Back in 2010 I described How to Train Your Dragon as ‘a splendid family movie that will bring out the 9-year-old boy in you, even if you were never a boy and are a long way from 9-years-old.’
His scrawny pacifist hero, Hiccup (again voiced by Jay Baruchel) is now a teenager, and his dragon, Toothless, has to share Hiccup with a girlfriend, a mysterious lady and tribal responsibilities.
Could Executive Producer/ Writer/Director Dean Deblois, one of the co-directors of the original hit film, do it again? The answer is a generously qualified yes.
How to Train Your Dragon (2) entertains with superb digital 3D animation, some terrific scenes and plenty of heart, but the plot feels strained and some frenzied editing detracts from the story telling.
When the sequel begins, Hiccup is literally riding high, having been credited with ending his Viking village’s costly dragon wars. He, and Toothless, the black dragon he saved and befriended in the original film, have even inspired a Harry Potter-type dragon game where hapless sheep are substituted for basket balls. (No CGI sheep were harmed during the making of these scenes).
Thanks to Hiccup, every former dragon hater in the village has now adopted one, and the cliff top village is overcrowded with barns and feed-stores to accommodate all the semi-domesticated creatures. Astrid, (America Ferrera), the village’s courageous, pretty tomboy is now Hiccup’s fiancé, and his father, Stoick the Vast (Gerard Butler), wants his son to replace him as Chief.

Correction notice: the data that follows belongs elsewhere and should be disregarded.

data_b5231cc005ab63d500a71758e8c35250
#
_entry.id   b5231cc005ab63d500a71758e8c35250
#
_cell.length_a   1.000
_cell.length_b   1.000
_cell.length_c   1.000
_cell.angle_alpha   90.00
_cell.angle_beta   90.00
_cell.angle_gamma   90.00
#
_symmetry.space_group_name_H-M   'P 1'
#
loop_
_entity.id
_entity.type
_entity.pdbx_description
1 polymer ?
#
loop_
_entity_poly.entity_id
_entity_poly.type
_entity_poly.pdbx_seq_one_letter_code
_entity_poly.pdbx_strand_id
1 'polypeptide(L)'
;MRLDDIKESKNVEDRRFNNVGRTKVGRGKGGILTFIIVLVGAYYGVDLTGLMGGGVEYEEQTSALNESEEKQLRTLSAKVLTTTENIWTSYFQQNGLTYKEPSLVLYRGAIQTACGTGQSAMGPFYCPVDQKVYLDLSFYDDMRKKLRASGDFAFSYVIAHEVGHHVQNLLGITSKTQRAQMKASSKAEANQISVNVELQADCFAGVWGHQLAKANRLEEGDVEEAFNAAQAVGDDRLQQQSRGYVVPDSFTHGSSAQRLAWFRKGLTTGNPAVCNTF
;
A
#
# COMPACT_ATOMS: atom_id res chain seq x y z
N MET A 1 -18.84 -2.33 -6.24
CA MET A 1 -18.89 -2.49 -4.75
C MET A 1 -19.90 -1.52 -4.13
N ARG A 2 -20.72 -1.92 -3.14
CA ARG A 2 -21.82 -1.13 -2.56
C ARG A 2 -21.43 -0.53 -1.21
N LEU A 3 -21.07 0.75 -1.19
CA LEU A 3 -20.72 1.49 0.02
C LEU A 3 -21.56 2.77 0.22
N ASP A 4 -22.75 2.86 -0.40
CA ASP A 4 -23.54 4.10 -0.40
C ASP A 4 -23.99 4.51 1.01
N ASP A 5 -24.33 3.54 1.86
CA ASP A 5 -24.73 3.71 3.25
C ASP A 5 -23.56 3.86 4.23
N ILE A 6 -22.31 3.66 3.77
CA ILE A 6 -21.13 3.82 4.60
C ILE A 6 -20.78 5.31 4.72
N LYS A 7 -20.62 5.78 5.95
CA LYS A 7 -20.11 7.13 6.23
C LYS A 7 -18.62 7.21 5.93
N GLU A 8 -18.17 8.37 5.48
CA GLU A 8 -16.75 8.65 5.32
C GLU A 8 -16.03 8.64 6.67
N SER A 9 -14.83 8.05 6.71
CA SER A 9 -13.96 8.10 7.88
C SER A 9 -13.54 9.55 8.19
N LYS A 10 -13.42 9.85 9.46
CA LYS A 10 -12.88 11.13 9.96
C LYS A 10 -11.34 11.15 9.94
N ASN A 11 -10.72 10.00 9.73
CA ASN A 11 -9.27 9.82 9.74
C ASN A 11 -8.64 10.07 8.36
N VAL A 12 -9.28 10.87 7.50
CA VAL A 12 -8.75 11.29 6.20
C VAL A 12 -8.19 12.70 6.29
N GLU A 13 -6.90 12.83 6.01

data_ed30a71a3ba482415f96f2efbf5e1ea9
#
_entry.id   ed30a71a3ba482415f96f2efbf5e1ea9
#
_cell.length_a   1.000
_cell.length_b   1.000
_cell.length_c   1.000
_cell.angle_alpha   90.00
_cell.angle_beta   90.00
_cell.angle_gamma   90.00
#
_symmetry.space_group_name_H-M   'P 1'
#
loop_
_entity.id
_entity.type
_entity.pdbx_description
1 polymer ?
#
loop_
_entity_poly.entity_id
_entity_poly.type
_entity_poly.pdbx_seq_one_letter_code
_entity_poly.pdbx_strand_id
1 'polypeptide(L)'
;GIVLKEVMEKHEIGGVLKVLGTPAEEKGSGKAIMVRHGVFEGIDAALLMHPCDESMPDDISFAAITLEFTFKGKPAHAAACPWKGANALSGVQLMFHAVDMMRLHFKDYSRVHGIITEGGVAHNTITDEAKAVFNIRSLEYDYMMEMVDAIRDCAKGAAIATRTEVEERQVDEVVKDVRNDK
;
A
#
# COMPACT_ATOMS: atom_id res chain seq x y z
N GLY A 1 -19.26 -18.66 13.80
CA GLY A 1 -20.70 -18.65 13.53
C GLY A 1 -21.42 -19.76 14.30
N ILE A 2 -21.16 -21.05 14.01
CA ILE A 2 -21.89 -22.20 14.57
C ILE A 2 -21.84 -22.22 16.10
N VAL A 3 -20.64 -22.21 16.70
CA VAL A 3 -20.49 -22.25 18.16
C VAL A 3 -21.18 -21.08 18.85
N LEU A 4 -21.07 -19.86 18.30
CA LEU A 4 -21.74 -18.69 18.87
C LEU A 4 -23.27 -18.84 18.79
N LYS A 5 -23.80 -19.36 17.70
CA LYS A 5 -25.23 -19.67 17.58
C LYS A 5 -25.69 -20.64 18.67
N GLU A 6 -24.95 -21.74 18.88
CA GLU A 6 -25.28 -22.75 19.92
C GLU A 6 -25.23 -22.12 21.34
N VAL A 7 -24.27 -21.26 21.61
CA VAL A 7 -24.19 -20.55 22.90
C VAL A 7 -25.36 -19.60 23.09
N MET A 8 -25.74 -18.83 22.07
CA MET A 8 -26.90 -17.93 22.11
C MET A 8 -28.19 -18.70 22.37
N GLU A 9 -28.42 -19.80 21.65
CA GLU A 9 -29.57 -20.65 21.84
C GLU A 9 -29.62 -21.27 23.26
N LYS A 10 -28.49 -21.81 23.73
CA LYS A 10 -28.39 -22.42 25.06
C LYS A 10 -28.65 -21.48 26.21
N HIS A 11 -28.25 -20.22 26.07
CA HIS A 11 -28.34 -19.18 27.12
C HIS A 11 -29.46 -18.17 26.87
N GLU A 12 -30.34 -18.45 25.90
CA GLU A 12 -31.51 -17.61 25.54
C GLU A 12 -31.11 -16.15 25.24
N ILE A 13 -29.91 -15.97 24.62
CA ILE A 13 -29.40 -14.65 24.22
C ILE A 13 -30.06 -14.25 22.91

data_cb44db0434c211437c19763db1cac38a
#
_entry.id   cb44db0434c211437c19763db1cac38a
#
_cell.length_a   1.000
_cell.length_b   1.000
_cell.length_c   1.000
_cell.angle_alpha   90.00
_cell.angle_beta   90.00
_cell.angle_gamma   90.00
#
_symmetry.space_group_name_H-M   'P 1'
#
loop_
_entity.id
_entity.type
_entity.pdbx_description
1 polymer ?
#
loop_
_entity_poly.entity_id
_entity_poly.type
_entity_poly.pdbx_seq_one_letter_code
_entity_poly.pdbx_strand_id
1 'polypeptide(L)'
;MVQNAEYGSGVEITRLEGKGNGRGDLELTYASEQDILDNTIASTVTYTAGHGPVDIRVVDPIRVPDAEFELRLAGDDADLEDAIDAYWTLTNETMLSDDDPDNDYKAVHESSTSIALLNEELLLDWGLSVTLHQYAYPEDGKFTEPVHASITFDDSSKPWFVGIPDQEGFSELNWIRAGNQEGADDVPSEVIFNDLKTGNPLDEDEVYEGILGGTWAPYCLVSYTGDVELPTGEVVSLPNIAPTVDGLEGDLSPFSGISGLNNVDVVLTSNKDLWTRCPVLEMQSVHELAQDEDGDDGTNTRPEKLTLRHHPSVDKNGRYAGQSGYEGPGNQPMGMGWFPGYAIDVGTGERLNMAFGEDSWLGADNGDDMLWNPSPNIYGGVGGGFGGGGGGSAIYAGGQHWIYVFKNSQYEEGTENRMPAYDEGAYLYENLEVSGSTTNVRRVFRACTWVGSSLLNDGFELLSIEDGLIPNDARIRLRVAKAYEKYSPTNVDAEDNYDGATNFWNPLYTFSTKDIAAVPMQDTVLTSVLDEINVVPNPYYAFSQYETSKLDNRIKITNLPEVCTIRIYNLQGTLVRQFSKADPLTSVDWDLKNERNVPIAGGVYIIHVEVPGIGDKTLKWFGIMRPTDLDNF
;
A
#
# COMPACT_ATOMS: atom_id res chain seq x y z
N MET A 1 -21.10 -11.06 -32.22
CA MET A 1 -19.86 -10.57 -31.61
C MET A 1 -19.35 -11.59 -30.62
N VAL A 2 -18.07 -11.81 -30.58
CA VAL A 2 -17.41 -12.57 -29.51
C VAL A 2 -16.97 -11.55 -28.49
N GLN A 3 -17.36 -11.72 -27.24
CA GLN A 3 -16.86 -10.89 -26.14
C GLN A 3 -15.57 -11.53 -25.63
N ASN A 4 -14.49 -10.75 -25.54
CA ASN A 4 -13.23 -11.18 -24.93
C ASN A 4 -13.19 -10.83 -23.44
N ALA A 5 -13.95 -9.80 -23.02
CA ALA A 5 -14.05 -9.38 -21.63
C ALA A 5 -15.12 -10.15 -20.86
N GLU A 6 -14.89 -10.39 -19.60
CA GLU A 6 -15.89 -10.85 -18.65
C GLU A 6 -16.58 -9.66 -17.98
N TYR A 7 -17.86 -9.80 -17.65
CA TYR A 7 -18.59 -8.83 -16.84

This idyll could not last, of course, or there wouldn’t be a film. The Vikings and their beloved dragons are threatened by a power-hungry dragon rustler called Drago (Djimon Hounsin). Unlike Hiccup, Drago believes that the only way to control a dragon is to subjugate it using force and fear. Drago is building an army of submissive dragons to conquer the world.
The story is not all battle scenes, however. Hiccup feels unworthy of becoming Chief as he is not into warfare. His idea is to convince this Drago character that the best way to tame dragons is to be nice to them.
Along the way, Hiccup discovers a female recluse (Cate Blanchett) who has also dedicated her life to saving dragons and can help answer Hiccup’s nagging questions about his identity. Though there are comic moments, there is also sadness.
Young children might be disturbed by a tragic death scene and indeed adults could well shed a tear.
Arguably the best new character is a trapper named Eret, paid to deliver dragons for Drago’s army. Eret, voiced by Game of Thrones’ star Kit Harington, is the macho, heart-throb that Hiccup can never be, and becomes even more attractive when he is gracious in defeat. Eret eventually switches sides when a Viking dragon saves his life.
One of the thrills of the original was riding along with Hiccup on the back of Toothless, and feeling like you were flying through the chilly Norwegian air. Deblois does not skimp on this fun, but a lot of the flying is incorporated into manic battle scenes that feel more mechanical.
The relationship between Hiccup and Toothless, the key to both films, remains as touching as ever, but it’s difficult to see where the friendship can go. Deblois adds some tension by testing the strength of this human/dragon alliance when Drago’s commanding Alpha dragon calls from the wild.
The problem is that Drago is not a very interesting villain and his story tilts the emphasis away from the beautifully drawn and credible Viking world into a more nebulous fantasy land.
Joyce Glasser – MT Film reviewer